FreeWire Technologies’ recently announced Boost Charger is a curious new addition to the EV charge station landscape. It aims to solve the problem of stretched charging networks, but the concept banks on wide-scale adoption before it can be seen as a success.
FreeWire will attempt to rapidly onboard vendors (such as convenience stores and gas stations) as part of its plans to expand their network of ultrafast-charging stations.
Quicker and cheaper to install, almost anywhere!
The FreeWire Boost Charger is revolutionary in that it is the first battery-integrated ultra-fast EV charger to be installed in the US. Benefits include simple installation within hours and a unit that utilizes a single-phase “residential” connection from the grid. This not only makes the charge station cheaper to install than high-demand AC to DC chargers, but it also makes it especially attractive to property owners and gas stations that are looking to attract customers from high-value EV car owners.
In line with this concept, the first FreeWire Boost Charger was installed at an ampm convenience store, in Lodi, California. Owned by BP America, ampm’s chain of convenience stores could prove to be a perfect way of expanding the presence of FreeWire’s Boost Charger installations.
A true battery-buffer
What makes the Boost Charger different from other charge points is the integrated battery that is used to store energy from the grid connection.
Known as a battery buffer, this concept allows the FreeWire Boost Charger to transfer charge to a BEV from its own built-in battery.
This built-in high-capacity battery is slow-charged via a low-voltage connection but enables a battery “boost” within the charger to directly charge a car via ultrafast-charging.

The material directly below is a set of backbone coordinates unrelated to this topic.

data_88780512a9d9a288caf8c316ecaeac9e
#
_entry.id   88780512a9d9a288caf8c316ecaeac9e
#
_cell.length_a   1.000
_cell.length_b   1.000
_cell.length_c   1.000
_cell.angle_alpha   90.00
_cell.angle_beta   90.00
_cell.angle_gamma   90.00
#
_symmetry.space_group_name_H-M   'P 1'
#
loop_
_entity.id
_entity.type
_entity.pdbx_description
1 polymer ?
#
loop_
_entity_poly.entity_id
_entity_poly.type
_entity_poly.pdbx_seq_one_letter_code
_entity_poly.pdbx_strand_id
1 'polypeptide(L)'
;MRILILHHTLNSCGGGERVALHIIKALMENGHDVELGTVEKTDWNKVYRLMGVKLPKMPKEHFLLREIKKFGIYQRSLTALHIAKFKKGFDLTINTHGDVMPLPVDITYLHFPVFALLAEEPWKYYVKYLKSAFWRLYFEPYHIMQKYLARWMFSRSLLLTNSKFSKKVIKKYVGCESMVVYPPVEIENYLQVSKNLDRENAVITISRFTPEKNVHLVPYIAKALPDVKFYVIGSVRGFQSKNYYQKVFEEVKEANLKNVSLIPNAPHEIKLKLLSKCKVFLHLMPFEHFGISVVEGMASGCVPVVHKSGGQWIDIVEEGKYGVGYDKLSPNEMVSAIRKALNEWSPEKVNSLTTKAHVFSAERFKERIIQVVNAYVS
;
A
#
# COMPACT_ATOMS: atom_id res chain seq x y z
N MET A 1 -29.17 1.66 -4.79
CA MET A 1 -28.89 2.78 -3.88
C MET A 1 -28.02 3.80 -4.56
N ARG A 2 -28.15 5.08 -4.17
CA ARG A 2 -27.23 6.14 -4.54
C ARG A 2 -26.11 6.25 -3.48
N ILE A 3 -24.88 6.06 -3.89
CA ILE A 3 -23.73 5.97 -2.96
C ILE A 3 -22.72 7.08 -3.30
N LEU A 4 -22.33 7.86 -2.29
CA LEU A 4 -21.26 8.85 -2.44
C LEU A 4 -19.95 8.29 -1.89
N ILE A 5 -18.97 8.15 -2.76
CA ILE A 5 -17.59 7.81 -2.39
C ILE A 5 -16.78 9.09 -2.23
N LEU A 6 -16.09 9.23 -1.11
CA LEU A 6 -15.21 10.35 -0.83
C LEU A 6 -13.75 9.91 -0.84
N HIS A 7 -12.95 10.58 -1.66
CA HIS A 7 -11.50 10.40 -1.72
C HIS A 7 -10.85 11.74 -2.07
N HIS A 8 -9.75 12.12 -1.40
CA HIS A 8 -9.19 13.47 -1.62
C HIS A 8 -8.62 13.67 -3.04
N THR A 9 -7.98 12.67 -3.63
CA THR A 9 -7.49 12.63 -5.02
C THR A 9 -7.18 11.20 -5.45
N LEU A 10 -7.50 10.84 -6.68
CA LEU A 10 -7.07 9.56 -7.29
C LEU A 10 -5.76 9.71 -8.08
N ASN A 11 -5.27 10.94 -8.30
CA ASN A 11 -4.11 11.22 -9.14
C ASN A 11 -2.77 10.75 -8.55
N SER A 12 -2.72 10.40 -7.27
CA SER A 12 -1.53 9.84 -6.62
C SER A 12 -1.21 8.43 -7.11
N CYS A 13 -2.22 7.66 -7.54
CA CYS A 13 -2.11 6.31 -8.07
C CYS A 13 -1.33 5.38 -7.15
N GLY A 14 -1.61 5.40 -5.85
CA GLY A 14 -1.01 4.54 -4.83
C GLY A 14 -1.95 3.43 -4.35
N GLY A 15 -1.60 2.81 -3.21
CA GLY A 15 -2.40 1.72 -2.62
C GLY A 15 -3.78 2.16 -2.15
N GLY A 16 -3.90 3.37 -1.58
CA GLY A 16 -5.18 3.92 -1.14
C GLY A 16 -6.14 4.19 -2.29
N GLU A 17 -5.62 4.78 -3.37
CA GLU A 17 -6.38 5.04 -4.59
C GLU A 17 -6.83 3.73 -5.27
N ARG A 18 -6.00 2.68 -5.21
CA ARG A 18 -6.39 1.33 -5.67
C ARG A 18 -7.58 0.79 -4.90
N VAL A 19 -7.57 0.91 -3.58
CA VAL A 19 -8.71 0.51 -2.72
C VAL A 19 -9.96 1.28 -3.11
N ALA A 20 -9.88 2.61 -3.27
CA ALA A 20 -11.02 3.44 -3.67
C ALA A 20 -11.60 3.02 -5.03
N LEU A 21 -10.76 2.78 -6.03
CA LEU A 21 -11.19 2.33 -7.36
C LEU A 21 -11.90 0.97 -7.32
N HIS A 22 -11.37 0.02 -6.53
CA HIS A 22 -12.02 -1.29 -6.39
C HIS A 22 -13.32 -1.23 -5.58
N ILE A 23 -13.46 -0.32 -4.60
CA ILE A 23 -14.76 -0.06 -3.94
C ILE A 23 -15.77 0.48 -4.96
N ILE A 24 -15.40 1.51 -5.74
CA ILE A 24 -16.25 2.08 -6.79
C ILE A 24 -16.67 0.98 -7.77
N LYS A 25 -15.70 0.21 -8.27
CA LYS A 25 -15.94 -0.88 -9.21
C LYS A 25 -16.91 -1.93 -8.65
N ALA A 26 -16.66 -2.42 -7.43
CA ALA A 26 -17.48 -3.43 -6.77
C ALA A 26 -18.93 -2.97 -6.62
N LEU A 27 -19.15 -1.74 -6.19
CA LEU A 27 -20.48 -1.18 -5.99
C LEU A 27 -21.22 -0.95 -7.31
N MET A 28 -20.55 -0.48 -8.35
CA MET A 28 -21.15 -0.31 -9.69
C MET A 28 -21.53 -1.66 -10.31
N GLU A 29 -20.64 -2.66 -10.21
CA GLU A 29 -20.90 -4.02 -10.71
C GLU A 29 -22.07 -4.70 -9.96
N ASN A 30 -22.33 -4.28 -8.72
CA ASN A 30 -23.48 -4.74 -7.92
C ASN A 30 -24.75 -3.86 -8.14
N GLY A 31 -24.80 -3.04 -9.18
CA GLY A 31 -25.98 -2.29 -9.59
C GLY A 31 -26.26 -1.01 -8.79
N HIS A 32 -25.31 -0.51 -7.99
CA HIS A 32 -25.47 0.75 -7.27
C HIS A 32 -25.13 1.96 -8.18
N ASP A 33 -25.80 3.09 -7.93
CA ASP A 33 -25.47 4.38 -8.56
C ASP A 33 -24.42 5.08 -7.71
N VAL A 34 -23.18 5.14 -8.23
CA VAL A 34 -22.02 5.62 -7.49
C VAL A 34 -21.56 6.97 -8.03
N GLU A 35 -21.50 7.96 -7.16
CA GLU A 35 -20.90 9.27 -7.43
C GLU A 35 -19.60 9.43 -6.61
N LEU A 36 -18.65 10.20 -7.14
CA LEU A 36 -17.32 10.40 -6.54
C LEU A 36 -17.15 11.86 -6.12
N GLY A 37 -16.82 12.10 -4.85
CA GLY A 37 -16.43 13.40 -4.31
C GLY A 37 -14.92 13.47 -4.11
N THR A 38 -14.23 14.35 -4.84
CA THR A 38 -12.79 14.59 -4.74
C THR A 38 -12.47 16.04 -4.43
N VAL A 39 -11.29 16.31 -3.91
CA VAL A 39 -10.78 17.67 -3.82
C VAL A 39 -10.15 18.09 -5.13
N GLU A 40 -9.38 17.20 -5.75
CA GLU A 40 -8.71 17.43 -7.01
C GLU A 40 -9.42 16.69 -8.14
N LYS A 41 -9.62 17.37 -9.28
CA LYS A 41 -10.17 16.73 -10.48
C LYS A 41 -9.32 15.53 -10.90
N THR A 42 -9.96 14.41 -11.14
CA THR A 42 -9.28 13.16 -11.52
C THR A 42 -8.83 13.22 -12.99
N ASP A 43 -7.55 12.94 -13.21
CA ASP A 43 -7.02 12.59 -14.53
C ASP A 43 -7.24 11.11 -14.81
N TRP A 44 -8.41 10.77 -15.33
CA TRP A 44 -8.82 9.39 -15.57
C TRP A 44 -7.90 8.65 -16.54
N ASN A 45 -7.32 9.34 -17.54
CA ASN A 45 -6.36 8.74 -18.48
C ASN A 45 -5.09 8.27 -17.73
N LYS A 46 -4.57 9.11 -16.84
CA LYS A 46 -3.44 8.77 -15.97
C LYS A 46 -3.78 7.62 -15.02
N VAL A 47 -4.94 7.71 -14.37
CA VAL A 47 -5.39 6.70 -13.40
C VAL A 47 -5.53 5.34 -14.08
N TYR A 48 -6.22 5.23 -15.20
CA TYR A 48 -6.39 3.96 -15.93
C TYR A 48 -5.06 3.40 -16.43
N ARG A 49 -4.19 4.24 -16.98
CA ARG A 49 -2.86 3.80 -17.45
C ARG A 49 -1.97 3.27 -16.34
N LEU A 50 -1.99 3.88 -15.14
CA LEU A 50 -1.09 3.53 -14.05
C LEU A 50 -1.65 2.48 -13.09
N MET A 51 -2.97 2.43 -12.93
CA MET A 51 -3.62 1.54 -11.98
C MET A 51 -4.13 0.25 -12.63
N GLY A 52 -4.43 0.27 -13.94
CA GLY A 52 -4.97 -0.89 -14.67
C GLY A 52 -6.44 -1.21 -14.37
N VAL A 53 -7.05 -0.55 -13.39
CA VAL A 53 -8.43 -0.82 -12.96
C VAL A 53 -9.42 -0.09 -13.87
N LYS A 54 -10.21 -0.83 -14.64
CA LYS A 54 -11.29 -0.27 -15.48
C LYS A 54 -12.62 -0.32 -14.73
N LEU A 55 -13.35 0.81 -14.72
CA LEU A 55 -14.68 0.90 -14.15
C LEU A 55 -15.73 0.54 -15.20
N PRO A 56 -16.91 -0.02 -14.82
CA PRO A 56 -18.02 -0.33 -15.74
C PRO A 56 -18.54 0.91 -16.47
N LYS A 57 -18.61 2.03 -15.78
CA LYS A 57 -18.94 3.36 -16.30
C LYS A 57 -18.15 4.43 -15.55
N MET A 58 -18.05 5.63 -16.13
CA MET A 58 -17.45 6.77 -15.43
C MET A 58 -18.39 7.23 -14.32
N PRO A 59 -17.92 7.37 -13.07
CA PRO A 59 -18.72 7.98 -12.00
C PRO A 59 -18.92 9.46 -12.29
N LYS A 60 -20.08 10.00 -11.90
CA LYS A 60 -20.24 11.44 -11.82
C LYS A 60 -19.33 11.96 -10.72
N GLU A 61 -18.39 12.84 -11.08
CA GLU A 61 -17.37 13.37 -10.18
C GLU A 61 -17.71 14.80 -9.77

The concept is similar to what we see in Tesla’s Supercharger V3 stations that have Powerpack batteries — but the key differentiator with FreeWire’s offering is that their unit’s footprint is much smaller and can be powered by a conventional 240V single-phase connection, whereas Tesla’s units require 480V.
120kW Charge speed on a single-phase connection
The use of a 240V connection doesn’t just save space and simplify installation, but will also mean that implementation can be virtually instant. Whereas as high voltage installations require approval and infrastructure changes which often come about after a lengthy waitlist (as additions must be made to the grid to accommodate such), the Boost Charger can be run off a typical residential connection. This type of charging station can also help lessen demands from the grid, especially at peak times.
The Boost Charger from FreeWire can charge one car at up to 120 kW, although that rate drops if two cars are being charged (to a maximum of 60 kW). In one demonstration, the FreeWire Boost Charger charged 12 BEVs in six hours, delivering 216 kWh. When the internal battery is depleted the Boost Charger is still able to recharge vehicles but at a more conventional “slow charge” rate.
It’s no secret that one of the biggest barriers to entry for many when it comes to EVs is the lack of freely available charge points. Not only does the FreeWire Boost Charger provide a solution for businesses who may not wish to fork out the kind of money previously needed for high-voltage infrastructure, but it also offers a quick and simple way to add EV charge points to millions of gas stations around the world.
Boost Charger Specs
|Output Power||Charge one vehicle up to 120 kW or two vehicles up to 60 kW each|
|Output Voltage (DC)||200V – 500V|
|Output Connectors||Dual-port: CHAdeMO and CCS|
|Battery Chemistry||Lithium nickel manganese cobalt oxide|
|Battery Capacity||160 kWh|
|Screen||61 cm (24″) ruggedized LCD touchscreen|
|Dimensions||145 cm (57.2″) W x 100 cm (39.3″) L x 242 cm (95.2″) H|
|Weight||1,588 kg (3,500 lbs)|